That distance can mean the difference between keeping and losing a customer.
Photographer Jim Climo, 57, who lives outside Marshall, did not stay with First Union when it closed its Marshall branch and tried to transfer customers to Weaverville, 20 minutes away. Not only did he not want to make what would be an hour round trip to do his banking, he had also become dissatisfied with the company's customer service and changes to his account. He switched to Wachovia.
“When First Union closed, Wachovia picked up the pieces,” he said. “But when First Union went and poisoned themselves up north, they came back and put the same poison into Wachovia.”
It's unclear exactly how many people in Madison County still hold some piece of the banks founded here a century ago. But residents can easily rattle off names of some longtime stockholders.
In the hills outside Marshall, cattle farmer Hall Bruce's shares stretch back to the very beginning. His grandfather, Milton Bruce, was one of 10 men who put up $10,000 to start Citizens Bank. In return, he received 10 shares, worth $1,000 each.
Citizens was the only bank Hall Bruce knew until he was a grown man. He still has an old Citizens checkbook and a gleaming little silver barrel bank he received as a boy in the 1940s. “Citizens Bank,” it says. “It pays to save every day.”
After Bruce, 67, graduated from high school, he began buying his father's siblings' shares, and succeeded at getting all but eight. He also inherited his father's portion. He now has 17,000 shares of Wachovia, which he still hopes to give to his daughter and granddaughters.
Over the years, the shares' reliable dividends helped Bruce, who farmed and sold tobacco, when times were hard. They paid for tractors and land, helped build his house and sent his daughter to college.
“Every time you'd get a little bit of that dividend money, you couldn't help but think of how much my grandfather sacrificed to put that $10,000 up,” he said.
Until Wachovia “blew up,” he said, his shares made him a millionaire – on paper.
He didn't worry about his holdings until the bank's ill-fated 2006 purchase of California mortgage lender Golden West Financial. The timing was poor, the price too high and Golden West's condition suspect, he said. He voted against the deal.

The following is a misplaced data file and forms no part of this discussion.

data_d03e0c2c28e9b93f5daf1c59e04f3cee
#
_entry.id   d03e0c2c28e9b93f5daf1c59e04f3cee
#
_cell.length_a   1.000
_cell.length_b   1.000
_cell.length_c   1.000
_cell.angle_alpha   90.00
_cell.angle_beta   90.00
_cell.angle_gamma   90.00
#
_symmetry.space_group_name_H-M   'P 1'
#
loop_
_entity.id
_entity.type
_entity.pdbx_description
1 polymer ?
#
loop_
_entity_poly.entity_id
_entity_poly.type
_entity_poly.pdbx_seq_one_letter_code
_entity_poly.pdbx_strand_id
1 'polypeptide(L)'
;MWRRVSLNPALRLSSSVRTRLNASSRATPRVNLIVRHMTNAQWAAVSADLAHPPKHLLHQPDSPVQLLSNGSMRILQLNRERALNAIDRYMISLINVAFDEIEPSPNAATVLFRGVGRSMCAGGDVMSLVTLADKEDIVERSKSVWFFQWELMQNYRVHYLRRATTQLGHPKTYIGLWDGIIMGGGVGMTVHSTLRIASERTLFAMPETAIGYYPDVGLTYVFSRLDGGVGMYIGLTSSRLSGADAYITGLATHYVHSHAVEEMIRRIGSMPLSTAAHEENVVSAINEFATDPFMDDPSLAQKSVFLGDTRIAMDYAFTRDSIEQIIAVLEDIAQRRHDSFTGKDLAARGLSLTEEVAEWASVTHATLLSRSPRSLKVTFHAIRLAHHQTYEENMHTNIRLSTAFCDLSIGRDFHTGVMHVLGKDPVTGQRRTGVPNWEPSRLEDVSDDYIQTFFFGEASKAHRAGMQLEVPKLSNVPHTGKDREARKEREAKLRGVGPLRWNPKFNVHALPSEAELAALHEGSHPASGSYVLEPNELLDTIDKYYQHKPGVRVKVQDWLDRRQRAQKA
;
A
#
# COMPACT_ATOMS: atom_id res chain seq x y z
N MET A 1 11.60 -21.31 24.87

When Wachovia cut its dividend earlier this year, he said, he knew the company was in trouble. Every day, he'd look at the stock market, and every day, he saw “down, down, down.”
Wachovia shares closed at $5.15 Friday, down from over $50 a year ago.
Though Bruce likes CEO Bob Steel, he says his father and grandfather would have been angry about the bank's collapse.
Even so, Bruce plans to hold onto his shares no matter what, unless a family emergency arises. Though he no longer feels allegiance to the Wachovia brand, he will keep banking at his local branch and says the Wells deal made him feel “a hell of a sight better” than Citigroup's offer.
When his grandfather arrived in Madison County in 1856 from South Carolina, he came in a covered wagon – the symbol of Wells Fargo. He became a successful businessman, owning a country store, a three-story corn mill, a sawmill, 100 acres of land and also running a post office. Now Bruce, whose only previous Wells experience comes from watching the company's armored trucks haul money into and out of Marshall, will watch as its nameplate comes to town in a different fashion.
“The name really doesn't matter,” he said. “You don't desert your friends and run up out the door. Everyone needs to have a certain amount of loyalty.”